Nicholas Lezard writing about A Doctor’s Dictionary in The Guardian, 24 August 2015.

“What you get … are 26 essays, shoehorned into an alphabetical schema, which started life either as occasional pieces in journals literary and medical or – worse – book reviews.

I felt cheated – until I started reading it. These are substantial essays, full of unexpected insights. Wide-ranging in theme, they deal with the questions of what it is to have a body, and what it is to have a mind. There is often, but not invariably, a medical bent to them, but the frame of reference is skewed towards the humanities. A look at the index shows that the people most often cited are Shakespeare, Wittgenstein, Nietzsche, WH Auden, Walter Benjamin, Thomas Mann, Freud, Proust, Osip Mandelstam and Stendhal. […]

As if being a doctor doesn’t keep him busy enough, he doubles up as a poet, with five collections to his name. He is also a translator, a public health consultant specialising in developing countries and lecturer in comparative literature. He spent a year at an isolated mining town in Australia, Broken Hill, where the streets are named after chemicals used in mining: bromide, argent, cobalt, oxide, chloride, etc (“Bromide” was his street). […]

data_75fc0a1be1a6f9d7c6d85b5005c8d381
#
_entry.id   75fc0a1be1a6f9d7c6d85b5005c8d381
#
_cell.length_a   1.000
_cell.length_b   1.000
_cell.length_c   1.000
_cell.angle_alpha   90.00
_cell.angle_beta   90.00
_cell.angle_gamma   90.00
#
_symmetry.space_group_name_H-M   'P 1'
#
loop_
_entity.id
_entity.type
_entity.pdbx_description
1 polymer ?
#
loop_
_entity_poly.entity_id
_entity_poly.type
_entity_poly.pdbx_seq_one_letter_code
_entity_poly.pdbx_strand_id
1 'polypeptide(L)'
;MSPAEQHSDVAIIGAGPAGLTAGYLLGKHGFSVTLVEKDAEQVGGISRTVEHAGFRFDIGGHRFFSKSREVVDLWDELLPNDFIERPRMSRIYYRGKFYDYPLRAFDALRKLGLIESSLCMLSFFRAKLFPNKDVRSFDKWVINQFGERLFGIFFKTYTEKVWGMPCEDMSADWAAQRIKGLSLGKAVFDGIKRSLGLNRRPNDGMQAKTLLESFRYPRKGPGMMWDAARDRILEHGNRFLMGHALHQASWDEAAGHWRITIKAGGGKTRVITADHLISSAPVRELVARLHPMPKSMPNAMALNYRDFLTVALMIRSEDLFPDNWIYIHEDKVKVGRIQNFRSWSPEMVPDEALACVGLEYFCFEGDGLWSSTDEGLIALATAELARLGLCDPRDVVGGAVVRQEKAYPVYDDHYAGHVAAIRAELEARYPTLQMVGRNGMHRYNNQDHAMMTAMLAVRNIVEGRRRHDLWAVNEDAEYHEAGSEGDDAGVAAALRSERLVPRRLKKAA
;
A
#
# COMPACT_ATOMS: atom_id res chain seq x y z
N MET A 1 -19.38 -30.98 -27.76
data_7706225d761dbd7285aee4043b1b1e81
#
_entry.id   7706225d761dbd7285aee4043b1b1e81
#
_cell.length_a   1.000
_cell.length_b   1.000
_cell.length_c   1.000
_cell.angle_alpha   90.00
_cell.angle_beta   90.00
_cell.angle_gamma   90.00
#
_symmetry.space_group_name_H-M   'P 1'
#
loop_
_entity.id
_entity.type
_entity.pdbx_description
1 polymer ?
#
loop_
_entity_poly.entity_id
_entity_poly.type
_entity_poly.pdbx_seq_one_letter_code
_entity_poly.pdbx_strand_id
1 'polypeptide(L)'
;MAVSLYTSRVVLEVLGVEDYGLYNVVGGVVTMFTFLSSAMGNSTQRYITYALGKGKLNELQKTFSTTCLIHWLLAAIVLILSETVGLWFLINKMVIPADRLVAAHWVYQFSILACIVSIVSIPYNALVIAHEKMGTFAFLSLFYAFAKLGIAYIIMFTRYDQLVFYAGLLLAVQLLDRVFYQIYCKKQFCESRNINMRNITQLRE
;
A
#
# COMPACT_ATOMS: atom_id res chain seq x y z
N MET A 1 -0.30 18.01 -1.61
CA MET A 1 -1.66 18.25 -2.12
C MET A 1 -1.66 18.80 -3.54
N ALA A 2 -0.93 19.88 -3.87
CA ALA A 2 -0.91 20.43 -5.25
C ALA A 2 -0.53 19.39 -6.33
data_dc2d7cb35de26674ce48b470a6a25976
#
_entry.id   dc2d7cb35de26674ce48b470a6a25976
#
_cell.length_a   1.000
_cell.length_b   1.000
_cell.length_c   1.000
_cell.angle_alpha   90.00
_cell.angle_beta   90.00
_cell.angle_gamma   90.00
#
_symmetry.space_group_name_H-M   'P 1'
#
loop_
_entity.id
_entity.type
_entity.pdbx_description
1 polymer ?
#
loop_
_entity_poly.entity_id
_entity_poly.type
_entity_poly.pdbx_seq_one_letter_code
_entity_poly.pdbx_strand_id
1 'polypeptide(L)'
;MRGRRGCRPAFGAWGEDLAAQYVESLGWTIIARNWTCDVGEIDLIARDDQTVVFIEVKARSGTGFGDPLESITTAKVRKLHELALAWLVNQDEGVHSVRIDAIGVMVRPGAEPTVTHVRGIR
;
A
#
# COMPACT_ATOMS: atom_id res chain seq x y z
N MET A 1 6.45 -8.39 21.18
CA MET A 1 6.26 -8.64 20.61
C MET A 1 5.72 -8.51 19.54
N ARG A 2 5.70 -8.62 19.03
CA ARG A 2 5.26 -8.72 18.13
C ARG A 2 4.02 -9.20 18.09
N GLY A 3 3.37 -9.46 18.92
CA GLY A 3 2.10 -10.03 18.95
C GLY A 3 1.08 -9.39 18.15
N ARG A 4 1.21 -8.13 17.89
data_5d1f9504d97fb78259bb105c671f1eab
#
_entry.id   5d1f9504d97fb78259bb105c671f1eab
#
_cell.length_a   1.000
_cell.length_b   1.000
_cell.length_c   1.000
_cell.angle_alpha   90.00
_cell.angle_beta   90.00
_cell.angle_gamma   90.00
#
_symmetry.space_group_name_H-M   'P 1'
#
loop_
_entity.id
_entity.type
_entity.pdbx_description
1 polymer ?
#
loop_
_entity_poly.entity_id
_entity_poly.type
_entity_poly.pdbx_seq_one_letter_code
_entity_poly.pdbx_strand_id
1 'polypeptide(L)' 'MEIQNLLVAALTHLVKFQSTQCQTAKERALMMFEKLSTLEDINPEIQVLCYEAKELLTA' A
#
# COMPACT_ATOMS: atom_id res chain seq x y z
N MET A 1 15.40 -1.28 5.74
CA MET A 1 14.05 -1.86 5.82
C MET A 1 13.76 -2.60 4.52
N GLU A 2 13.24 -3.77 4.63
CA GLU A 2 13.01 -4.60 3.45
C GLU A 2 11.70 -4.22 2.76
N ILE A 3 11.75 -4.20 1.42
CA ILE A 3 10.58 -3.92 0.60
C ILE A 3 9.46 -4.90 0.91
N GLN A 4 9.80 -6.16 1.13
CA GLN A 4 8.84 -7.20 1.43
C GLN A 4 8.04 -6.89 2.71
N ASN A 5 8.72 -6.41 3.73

His language is precise: in a piece on Chekhov’s visit to Sakhalin Island, during which the author saw humanity stripped of all civilisation, Bamforth points out with enviable precision that “natural man is the shame of nature”. […] In short, this is almost a crazily good book. You will like it not only if you want to know the body a bit better, but also if you are interested in culture and how it contributes to, as it were, the corpus of experience. All this he manages in prose that is clear, unfussy, but stylish and quite in command of itself, while never losing sight of the fact that there are more important things.”